After most every type of paint removal effort known to man, the Raleigh Competition is ready for primer. It is masked and sanded and will receive an etching primer this weekend. I thought I would talk about the effort here. I started with a heat gun, which removed some of the paint, until it got to the lower coats, which were probably laquer. Then it stopped working. It seemed to work best on enamels and especially good on spray paint. Much the same for the next contestant, chemical stripper. It got a lot of the spray paint coats off, but slowly, and over many applications.
I then moved on to a drill with abrasive wheels, which was slow and tedious and only partially effective. I then went on to abrasives, sandpaper and grit blocks. they got a lot of the job done on the wider surfaces and main tubes. They did a good job, but this is not my first rodeo with stripping paint from bicycles, so I have a lot of such blocks in varying grits, from 36 to 400. They can also be soaked to work as sanding abrasives between coats of paint. They did a good job on larger areas, but that left me with confined areas like the lugs. These were dealt with both with knives and painting tools, as well as a set of ingenious picks such as those dentists use.
All of that got almost every trace of paint off the bicycle. That way the etching primer can do the job it was designed to do. I also have metal preparation cloth, another abrasive made to get metals ready for primer. After the metal preparation cloth, I go to gloves only handling, because I use Isopropyl alcohol to clean all skin oils and contaminants from the frame. I will then do some spray-can metal etching primer, which also seals against rust. I am glad I fully stripped the frame, because there were some rust spots present. I would not have found them, had I not stripped the umpteen coats of paint.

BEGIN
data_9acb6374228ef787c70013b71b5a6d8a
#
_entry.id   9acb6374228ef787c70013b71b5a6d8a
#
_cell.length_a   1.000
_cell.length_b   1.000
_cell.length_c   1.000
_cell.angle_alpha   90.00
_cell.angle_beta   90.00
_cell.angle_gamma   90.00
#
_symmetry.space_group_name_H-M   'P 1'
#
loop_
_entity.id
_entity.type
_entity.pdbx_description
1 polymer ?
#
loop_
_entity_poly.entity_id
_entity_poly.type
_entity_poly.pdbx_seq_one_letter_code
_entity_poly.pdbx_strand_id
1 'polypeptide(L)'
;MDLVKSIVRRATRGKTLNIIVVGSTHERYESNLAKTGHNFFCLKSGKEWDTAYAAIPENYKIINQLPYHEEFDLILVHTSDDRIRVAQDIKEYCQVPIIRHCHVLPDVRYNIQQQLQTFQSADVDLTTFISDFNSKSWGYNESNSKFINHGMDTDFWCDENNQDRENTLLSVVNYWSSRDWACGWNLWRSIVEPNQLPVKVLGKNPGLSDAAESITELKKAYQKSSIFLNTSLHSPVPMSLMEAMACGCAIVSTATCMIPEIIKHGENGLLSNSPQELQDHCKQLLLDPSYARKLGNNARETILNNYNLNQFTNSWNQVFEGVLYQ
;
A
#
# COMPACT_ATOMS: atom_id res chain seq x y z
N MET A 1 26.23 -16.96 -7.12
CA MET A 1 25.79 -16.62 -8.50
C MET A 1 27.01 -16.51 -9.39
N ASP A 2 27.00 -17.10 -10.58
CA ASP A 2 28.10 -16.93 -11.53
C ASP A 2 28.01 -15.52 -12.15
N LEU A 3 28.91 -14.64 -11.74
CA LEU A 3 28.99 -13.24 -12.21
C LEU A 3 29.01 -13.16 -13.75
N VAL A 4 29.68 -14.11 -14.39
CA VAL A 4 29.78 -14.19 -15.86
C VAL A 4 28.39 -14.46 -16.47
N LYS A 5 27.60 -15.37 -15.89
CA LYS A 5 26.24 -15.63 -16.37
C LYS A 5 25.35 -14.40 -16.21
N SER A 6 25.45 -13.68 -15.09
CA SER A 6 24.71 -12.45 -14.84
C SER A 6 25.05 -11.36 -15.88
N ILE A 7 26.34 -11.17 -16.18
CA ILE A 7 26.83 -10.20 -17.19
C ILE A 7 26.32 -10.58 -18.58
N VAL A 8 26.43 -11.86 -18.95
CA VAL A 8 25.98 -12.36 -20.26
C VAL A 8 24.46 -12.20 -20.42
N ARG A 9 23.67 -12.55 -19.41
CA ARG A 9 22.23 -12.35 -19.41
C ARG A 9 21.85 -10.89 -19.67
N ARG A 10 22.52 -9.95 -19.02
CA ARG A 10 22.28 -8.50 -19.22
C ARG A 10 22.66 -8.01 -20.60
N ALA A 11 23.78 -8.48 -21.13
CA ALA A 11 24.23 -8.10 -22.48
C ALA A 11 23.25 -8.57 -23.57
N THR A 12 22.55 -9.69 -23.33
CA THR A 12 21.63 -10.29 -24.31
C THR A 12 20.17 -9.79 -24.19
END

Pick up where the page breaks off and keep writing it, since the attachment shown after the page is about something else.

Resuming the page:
There were several coats of spray paint, in various colors. Cream and blue two-tone was the way the bicycle came. Under that was a grey coat, and beneath that was a blue coat. It appeared red enamel was applied over green, which covered the original black, with a primer of gray. The Black, green, and red coats all appeared to be well done paint jobs, the rest being less well done as the paint jobs stacked up. I may go with auto spray paint to see how well it holds up for the final black surface coat. Then several coats of clear to make it durable. I spray lightly, from about 2 feet away, and allow drying between coats, as well as wet sanding.
I find this makes for a durable final finish, if it is all done with care and patience. Drying and curing is necessary. I may make an experiment with the drying process. If it works, I will add it to the narrative. I think that will get us to the painted frame by winter, so it can be stored. There is plenty of cleaning and polishing of components yet to be done, and the finishing of the frame with decals, which will be no mean feat. This bicycle displayed decals for Raleigh Competition GS. It had both the Raleigh and Carlton names on the bicycle, as it was made in Worksop.
It had Raleigh as well as Made in England on the down tube, and Carlton on the seat tube. All of this would have been unique to the USA, as far as I know. That search for decals, as well as the search for the original components, will take a while. I can always stick with SunTour derailleurs and shifters, or use Shimano from that period, until I find Campagnolo in the Nuovo Grand Sport model. I personally have trouble seeing a lot of difference among them, but I want to complete the restoration by achieving the Campagnolo at some point.